Thank you for that, and I want to just add, and I know I speak on behalf of unions around the world when I say this, including the unions here in the United States. Where there are public policy issues that need to be addressed for the sustainability of the operations and the jobs that those operations support, please don't hesitate to come to us. Because, often times, these -- especially these power issues, involve conflicting interests in the private sector. We have utility companies that would rather sell the power to somebody that'll buy it for more than is realistic in the aluminum industry. But we can often make the political difference, because we're the voters that ultimately the decision-makers need to pay attention to. I think much of the success story in Massena is due to exactly that. So I have a perception, perhaps, that the relationship in Brazil is less than ideal. I'm not making -- I'm not going to take sides as to blame, but from my discussions with José Maria, my perception is that if the company in Brazil went to talk to the union about supporting the efforts with the government that, that would be very useful, especially since the workers party is empowering Brazil, it would be good to have workers on your side.
I couldn't agree more, and I think you're absolutely right that in Massena and in other places, I think we work very well together, I couldn't agree more. And in Brazil, as I said, I think -- I will take that up and talk to Frank and Marcos about it. So we'll encourage them to have that dialogue more. Okay. There's one more?
I'm from Greenland. [indiscernible] I am delighted that United Steelworkers has facilitated for us to participate in this general meeting at Alcoa. I would like to ask our Chairman Kleinfeld of giving some update on the proposed investment plans in Greenland with the smelter. As you might know, we have had very fruitful dialogue with your people for the past 3 or 4 years. And we've had some very fruitful discussions. But we have some conflicting interests in regards to the migrant workers that Alcoa is proposed to use for the construction of the smelter in Greenland, especially in regards to the Chinese migrant workers, which were proposed to, to get through a lot less than what the collective agreements are in Greenland. Could you give me an update on that?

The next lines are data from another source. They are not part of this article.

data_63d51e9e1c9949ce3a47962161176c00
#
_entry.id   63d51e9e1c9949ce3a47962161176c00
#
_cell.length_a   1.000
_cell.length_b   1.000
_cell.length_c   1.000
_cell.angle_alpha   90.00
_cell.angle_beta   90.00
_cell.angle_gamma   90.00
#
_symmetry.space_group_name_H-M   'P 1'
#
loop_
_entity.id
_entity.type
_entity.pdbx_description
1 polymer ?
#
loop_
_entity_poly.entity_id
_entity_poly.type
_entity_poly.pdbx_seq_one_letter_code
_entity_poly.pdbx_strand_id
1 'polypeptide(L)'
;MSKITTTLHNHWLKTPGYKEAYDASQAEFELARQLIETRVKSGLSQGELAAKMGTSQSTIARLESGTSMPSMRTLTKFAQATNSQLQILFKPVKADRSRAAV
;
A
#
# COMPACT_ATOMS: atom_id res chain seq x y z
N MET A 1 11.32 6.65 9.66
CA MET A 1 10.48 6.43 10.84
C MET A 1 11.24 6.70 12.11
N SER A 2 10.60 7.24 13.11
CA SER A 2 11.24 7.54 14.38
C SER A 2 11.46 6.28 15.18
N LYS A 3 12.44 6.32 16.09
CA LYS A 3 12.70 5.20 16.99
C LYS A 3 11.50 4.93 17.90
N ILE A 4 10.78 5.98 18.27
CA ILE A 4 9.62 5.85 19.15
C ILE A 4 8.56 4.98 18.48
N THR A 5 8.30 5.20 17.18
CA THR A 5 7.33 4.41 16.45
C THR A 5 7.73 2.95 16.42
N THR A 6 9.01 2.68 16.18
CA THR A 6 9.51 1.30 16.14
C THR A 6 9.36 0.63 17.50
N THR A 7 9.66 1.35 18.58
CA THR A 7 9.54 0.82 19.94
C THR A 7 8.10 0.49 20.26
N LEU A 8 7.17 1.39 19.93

Sure. First of all, welcome here. Well, the status is pretty much as it was probably about half a year, 1 year ago. And that's partially because the industry has been going through quite a bit of turmoil. So we continue to cooperate with the government and continue to look into the technical feasibility study, because they are still -- apart from the points that you mentioned, which I think are -- probably we're ahead of ourselves to discuss that, we first have to have a technical feasibility done and understand is that really doable, where would we come out there and what other geological, as well as logistics, aspects and then I think we can come to the next discussion there. But good points. Any other points, questions, remarks? There's one on the back there. Wait for the microphone, please.